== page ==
CNN's new owner says it will close the US-based news channel's streaming service just a month after it launched.
Warner Bros Discovery (WBD) says it will issue refunds to subscribers after the service is shut down on 30 April.
The head of CNN+ has resigned and hundreds more workers could be at risk of losing their jobs.
This week, $50bn (£38.4bn) was wiped off the stock market value of streaming giant Netflix after it revealed a sharp fall in subscribers.
CNN+ was launched on 29 March in an attempt to bring in revenues from news streaming subscriptions.
The company spent as much as $300m on developing the service but it got off to a slow start, attracting just 10,000 viewers a day, according to reports.
Earlier this month, WBD became CNN's parent company with the completion of the merger of media company Discovery and telecom giant AT&T.
Chris Licht, incoming chief executive of CNN, said the business "will be strongest as part of WBD's streaming strategy which envisions news as an important part of a compelling broader offering along with sports, entertainment, and nonfiction content".
"We have therefore made the decision to cease operations of CNN+," Mr Licht said in a statement.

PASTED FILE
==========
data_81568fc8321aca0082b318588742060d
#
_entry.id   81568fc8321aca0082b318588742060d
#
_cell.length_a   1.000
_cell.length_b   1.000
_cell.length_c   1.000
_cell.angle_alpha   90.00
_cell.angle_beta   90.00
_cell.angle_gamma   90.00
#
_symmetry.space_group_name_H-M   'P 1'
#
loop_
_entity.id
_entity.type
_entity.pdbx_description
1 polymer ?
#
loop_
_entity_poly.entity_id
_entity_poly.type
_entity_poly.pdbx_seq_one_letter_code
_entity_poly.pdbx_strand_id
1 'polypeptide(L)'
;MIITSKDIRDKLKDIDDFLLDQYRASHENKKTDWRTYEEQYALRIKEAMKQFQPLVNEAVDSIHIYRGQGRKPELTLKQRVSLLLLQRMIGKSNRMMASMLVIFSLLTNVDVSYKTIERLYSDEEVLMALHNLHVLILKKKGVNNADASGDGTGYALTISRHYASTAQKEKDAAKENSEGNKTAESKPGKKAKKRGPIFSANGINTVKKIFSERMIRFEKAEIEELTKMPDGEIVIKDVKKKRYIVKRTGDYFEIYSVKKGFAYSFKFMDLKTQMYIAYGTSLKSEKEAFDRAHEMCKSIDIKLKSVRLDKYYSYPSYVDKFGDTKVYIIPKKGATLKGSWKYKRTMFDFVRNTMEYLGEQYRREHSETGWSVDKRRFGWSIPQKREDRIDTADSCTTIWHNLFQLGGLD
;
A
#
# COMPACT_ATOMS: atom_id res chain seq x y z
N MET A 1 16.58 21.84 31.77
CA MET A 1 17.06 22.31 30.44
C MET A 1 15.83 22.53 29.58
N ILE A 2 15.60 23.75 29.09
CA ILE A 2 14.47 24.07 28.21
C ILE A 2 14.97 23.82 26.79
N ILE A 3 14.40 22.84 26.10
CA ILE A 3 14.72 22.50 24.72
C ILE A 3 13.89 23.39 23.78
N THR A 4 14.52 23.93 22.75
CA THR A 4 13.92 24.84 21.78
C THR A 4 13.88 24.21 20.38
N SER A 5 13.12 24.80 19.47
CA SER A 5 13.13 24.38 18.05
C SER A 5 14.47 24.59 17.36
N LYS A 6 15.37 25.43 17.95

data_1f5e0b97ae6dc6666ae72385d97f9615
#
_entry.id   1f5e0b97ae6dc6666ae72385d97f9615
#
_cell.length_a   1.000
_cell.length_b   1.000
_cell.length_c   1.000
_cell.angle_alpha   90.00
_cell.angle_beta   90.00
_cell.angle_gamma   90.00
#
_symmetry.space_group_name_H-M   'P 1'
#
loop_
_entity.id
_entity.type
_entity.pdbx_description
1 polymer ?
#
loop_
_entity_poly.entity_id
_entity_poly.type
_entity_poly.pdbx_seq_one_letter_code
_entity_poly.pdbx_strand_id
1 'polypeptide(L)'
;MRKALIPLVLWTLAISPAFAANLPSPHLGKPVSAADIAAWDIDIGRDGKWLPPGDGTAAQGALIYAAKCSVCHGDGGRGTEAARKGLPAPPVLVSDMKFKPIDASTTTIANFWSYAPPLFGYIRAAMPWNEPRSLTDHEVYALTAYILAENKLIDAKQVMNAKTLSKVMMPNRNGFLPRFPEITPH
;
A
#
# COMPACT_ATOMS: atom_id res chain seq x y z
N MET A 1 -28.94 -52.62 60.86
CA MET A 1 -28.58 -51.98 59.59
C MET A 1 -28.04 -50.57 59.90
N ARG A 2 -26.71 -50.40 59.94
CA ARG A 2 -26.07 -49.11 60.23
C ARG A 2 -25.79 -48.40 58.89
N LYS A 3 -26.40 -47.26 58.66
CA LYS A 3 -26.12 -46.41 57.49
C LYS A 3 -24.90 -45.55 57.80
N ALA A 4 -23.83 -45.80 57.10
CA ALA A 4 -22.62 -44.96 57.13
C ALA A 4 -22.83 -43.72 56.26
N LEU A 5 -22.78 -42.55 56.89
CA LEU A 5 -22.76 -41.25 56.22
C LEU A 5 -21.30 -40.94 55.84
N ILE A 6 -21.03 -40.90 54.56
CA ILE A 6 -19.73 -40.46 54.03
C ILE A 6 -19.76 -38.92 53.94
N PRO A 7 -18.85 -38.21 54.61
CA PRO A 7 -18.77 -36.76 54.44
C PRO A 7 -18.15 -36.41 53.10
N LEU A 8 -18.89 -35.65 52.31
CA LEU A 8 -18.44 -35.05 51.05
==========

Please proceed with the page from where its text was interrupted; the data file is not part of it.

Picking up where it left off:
Discovery's streaming boss JB Perrette said the firm was searching for a "more sustainable business model to drive our future investments in great journalism and storytelling".
As part of the shakeup, Andrew Morse, who helped to drive CNN's streaming strategy, will leave the company.
Hundreds of CNN+ employees have also been given 90 days to secure a job in other parts of the company, CNN reported.
Those who fail to do so will receive a severance package of at least six months pay, it said.
It comes after streaming giant Netflix reported a plunge in subscribers in the first three months of the year.
On Tuesday, Netflix said the number of households using its streaming service fell by 200,000 as it faced stiff competition from rivals.
The platform also warned shareholders another two million subscribers were likely to leave in the three months to July.
After the announcement, the company's New York-listed shares slumped by more than a third, wiping $50bn off its stock market valuation.